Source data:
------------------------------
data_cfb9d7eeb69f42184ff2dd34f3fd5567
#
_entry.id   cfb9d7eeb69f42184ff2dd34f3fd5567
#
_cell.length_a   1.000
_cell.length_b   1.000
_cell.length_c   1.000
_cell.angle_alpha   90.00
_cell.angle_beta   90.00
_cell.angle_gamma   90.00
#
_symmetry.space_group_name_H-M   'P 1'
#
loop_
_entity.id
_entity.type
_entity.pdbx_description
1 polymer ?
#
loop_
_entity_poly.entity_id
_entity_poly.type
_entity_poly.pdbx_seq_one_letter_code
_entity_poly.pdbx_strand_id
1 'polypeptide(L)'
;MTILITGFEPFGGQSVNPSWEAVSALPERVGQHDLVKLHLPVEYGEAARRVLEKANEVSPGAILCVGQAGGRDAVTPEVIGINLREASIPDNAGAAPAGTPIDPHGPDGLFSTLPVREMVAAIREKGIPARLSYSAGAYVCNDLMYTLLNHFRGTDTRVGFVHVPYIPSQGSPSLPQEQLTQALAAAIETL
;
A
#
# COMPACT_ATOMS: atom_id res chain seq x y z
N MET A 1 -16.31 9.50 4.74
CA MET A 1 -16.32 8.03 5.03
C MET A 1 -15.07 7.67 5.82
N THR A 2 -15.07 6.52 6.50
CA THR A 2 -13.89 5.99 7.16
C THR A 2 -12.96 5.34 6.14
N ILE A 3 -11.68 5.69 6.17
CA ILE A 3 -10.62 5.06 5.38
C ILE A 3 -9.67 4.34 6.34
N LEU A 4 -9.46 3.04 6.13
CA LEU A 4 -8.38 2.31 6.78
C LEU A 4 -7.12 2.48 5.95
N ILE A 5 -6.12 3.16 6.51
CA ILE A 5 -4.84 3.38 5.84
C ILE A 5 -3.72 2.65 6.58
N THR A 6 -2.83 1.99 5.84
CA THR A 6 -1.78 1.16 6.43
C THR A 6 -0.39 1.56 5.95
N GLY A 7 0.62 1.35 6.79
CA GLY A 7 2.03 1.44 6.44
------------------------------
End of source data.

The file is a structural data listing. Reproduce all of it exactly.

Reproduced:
data_cfb9d7eeb69f42184ff2dd34f3fd5567
#
_entry.id   cfb9d7eeb69f42184ff2dd34f3fd5567
#
_cell.length_a   1.000
_cell.length_b   1.000
_cell.length_c   1.000
_cell.angle_alpha   90.00
_cell.angle_beta   90.00
_cell.angle_gamma   90.00
#
_symmetry.space_group_name_H-M   'P 1'
#
loop_
_entity.id
_entity.type
_entity.pdbx_description
1 polymer ?
#
loop_
_entity_poly.entity_id
_entity_poly.type
_entity_poly.pdbx_seq_one_letter_code
_entity_poly.pdbx_strand_id
1 'polypeptide(L)'
;MTILITGFEPFGGQSVNPSWEAVSALPERVGQHDLVKLHLPVEYGEAARRVLEKANEVSPGAILCVGQAGGRDAVTPEVIGINLREASIPDNAGAAPAGTPIDPHGPDGLFSTLPVREMVAAIREKGIPARLSYSAGAYVCNDLMYTLLNHFRGTDTRVGFVHVPYIPSQGSPSLPQEQLTQALAAAIETL
;
A
#
# COMPACT_ATOMS: atom_id res chain seq x y z
N MET A 1 -16.31 9.50 4.74
CA MET A 1 -16.32 8.03 5.03
C MET A 1 -15.07 7.67 5.82
N THR A 2 -15.07 6.52 6.50
CA THR A 2 -13.89 5.99 7.16
C THR A 2 -12.96 5.34 6.14
N ILE A 3 -11.68 5.69 6.17
CA ILE A 3 -10.62 5.06 5.38
C ILE A 3 -9.67 4.34 6.34
N LEU A 4 -9.46 3.04 6.13
CA LEU A 4 -8.38 2.31 6.78
C LEU A 4 -7.12 2.48 5.95
N ILE A 5 -6.12 3.16 6.51
CA ILE A 5 -4.84 3.38 5.84
C ILE A 5 -3.72 2.65 6.58
N THR A 6 -2.83 1.99 5.84
CA THR A 6 -1.78 1.16 6.43
C THR A 6 -0.39 1.56 5.95
N GLY A 7 0.62 1.35 6.79
CA GLY A 7 2.03 1.44 6.44